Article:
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PERM Process Involved At Employer/Attorney Office, DOL Office And Case Status Check

by Jagan Tamirisa and Vamsi Tamirisa

Projected Timelines For PERM Processing

All clients frequently ask how much time it takes to process the PERM Labor Applications and what are all the steps involved in the process etc. So we thought we post this information as to what is usually involved in the process.

The filing process involves

(a) Preparing a job description and finalizing it with applicant's employer
(b) Placement and obtaining prevailing wage from DOL for the job (usually take 4 weeks depending on the state where the request is placed. Some states issue the wage relatively quick. It all depends on the work load in the state office)
(c) Placement of job order with State Department of Labor - SWA (The order must run at a minimum of 30-days and there is a mandatory waiting period for an additional 30-days after the conclusion of the job order so that any potential applicants can respond to the ad)
(d) Placement of mandatory job posting notice for 10-working days (The posting notice end date must compulsorily be 30-days prior to the filing of the application)
(e) Sending/receiving signed draft of the application from employee and employer, recruitment reports, posting notices etc.

On an average, it can take 120 days (safe window) to file the case after commencing the work. Obviously this is only an estimated timeframe and can vary based on several other factors, such as government holidays, receipt of timely information, if there are any DOL prevailing wage issues, problems at recruitment stages etc. Usually all cases are filed online. Once the case is eFiled, DOL usually takes a maximum of 90-days to process the case. The minimum can be any day(s).

What Will DOL Do Once PERM Case Is E-Filed?

Once the case is eFiled the usual steps involved at DOL end are:

(a) Validation: DOL online system first does validation checks to see if application is acceptable in initial eFiled form. At this point the PERM system shows application status as "Submitted". If there are errors the Online System "Logic" can deny the case automatically in which case employers will be notified by mail including with reasons for denial. In this case the PERM system shows application status as "Denied".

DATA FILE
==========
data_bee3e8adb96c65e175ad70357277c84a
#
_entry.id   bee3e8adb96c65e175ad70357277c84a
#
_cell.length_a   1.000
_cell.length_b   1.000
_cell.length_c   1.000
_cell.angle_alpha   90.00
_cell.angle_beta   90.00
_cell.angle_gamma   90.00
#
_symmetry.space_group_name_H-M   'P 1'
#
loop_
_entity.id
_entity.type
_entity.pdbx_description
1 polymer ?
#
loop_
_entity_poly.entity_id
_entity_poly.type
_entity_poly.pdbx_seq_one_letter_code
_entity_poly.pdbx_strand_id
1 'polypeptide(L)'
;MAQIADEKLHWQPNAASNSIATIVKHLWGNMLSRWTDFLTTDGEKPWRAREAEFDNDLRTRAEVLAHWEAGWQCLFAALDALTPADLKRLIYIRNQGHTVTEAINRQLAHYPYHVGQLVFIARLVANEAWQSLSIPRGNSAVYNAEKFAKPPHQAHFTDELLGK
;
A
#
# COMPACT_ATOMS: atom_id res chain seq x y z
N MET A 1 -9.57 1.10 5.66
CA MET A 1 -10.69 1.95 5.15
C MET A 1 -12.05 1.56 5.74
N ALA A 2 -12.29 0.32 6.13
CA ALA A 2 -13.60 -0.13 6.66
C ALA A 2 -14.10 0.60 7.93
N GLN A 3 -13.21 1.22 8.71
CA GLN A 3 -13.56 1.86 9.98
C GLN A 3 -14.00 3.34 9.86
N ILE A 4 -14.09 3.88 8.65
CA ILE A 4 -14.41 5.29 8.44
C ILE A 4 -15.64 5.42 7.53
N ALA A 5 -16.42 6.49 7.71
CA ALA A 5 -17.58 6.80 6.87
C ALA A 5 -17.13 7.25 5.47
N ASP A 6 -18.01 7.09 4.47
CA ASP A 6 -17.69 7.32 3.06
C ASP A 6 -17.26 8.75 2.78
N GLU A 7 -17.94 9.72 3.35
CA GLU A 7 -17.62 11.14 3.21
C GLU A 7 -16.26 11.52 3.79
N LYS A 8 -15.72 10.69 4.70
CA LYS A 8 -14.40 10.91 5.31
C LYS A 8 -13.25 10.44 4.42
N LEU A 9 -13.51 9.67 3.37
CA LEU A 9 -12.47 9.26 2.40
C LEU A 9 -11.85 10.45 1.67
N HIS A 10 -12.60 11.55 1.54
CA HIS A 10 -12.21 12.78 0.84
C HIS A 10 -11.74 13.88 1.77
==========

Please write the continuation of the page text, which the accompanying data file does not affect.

(b) Sponsorship: Assuming the validation checks will go through, next, Online system generates a sponsorship email which is emailed to the employer at the email address provided in the application. At this point the PERM system shows application status as "In Process". This step is to cross check on any fraud/awareness of filing the application by the employer or his/her representative at the company. The employer will be given 7-calendar days to respond to the email. If employer does not respond to the email questions then email link gets auto deactivated on 8th calendar day. However it does not mean that your application is denied. It means that sponsorship check is now done manual i.e., a DOL officer will personally call the employer and run few questions to check on the awareness of filing the application. If employer has responded to the email usually the Online System will send a confirmation email to the employer indicating the receipt of the answers and will also be notified that the application process will continue. We are not sure an email will be sent in case of manual sponsorship stage.